Logline: A doctor invites two women, one of whom is emotionally unstable, to join him in the investigation of a supposedly haunted mansion in New England.
Review: Made in between his two big budget musicals, West Side Story (1961) and The Sound of Music (1965), Robert Wise’s The Haunting is a good old fashioned haunted house movie. Based on Shirley Jackson’s novel, The Haunting of Hill House, Wise uses the power of suggestion to scare his audience.
The film is told primarily through the eyes of Eleanor, who is emotionally unstable and lends the film a psychological layer. Because of her mental state, one can never be certain that the events are not simply a product of Eleanor’s mind. As Eleanor, Julie Harris delivers a very good performance as do the other key players. Claire Bloom plays a lesbian struggling with her own sexuality. She adds an interesting dynamic to the group. Russ Tamblyn plays Luke, whose skepticism about the supernatural is tested. Finally, Richard Johnson plays Dr. Markway, who leads the so-called experiment.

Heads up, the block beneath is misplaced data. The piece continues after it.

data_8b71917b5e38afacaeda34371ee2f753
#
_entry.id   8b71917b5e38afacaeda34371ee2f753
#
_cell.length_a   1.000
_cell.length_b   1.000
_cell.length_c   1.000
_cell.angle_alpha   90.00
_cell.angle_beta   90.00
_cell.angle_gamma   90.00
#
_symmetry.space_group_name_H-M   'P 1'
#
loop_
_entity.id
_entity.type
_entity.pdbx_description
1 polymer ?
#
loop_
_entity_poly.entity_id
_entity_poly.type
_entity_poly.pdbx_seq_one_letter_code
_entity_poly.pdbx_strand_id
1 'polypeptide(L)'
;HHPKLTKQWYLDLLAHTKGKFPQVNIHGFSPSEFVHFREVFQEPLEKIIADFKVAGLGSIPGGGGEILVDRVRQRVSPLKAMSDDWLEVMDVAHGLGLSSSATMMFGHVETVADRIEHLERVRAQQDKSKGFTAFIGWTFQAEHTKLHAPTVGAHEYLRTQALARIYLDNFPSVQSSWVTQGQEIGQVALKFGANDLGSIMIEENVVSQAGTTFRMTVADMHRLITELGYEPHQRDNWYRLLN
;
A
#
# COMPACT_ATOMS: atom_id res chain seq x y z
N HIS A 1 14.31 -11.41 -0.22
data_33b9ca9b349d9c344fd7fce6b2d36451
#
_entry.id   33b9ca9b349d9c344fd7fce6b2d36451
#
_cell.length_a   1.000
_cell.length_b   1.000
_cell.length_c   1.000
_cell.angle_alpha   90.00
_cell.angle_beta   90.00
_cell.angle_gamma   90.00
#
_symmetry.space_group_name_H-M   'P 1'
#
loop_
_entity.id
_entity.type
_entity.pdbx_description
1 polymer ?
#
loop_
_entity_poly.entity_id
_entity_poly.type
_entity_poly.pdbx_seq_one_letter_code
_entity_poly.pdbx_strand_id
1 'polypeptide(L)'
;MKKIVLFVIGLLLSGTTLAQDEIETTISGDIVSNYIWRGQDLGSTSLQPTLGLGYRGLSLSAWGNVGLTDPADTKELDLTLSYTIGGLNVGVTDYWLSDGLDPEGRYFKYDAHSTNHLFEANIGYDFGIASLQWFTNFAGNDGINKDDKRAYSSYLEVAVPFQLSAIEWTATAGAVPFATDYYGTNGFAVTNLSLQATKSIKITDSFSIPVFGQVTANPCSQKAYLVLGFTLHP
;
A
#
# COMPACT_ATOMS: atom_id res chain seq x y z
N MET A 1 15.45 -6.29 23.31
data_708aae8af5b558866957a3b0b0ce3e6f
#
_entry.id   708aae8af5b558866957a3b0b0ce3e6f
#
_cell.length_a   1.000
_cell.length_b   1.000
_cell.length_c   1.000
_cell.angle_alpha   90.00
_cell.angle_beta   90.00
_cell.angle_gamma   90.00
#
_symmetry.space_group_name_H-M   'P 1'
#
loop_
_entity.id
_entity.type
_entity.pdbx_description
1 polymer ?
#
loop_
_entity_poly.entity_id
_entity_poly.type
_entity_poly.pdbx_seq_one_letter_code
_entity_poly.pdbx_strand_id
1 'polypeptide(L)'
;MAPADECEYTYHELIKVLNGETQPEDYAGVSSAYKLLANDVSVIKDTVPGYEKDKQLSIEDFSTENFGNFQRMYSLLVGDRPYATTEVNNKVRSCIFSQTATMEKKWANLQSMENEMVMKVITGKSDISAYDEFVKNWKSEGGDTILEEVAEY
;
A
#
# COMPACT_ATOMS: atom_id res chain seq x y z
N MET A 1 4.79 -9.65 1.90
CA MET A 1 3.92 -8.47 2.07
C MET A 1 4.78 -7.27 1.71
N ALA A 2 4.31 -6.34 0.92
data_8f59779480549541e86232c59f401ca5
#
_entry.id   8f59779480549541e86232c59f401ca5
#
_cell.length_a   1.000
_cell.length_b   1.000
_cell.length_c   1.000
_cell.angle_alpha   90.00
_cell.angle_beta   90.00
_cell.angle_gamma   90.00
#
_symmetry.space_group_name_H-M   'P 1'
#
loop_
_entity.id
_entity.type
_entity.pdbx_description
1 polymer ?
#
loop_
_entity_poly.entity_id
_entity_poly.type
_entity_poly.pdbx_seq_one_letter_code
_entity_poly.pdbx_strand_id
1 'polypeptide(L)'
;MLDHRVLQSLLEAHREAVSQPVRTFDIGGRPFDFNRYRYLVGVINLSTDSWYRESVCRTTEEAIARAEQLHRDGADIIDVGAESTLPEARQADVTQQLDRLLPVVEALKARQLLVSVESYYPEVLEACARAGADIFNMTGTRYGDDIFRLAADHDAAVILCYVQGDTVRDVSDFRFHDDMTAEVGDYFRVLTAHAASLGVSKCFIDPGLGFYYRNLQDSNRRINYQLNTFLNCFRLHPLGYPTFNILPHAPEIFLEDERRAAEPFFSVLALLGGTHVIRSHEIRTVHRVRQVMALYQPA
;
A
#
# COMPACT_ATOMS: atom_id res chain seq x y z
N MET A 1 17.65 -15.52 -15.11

The direction is excellent with camera angles that make Hill House an intimidating place that is large and grandiose yet, claustrophobic at the same time. There are some great special effects in the film, including a great closeup of a young girl’s face, which dissolves into her in adulthood and finally, old age.
The Haunting is classic horror. It requires patience but ultimately, is a rewarding film experience.
Rating (out of ****): ***1/2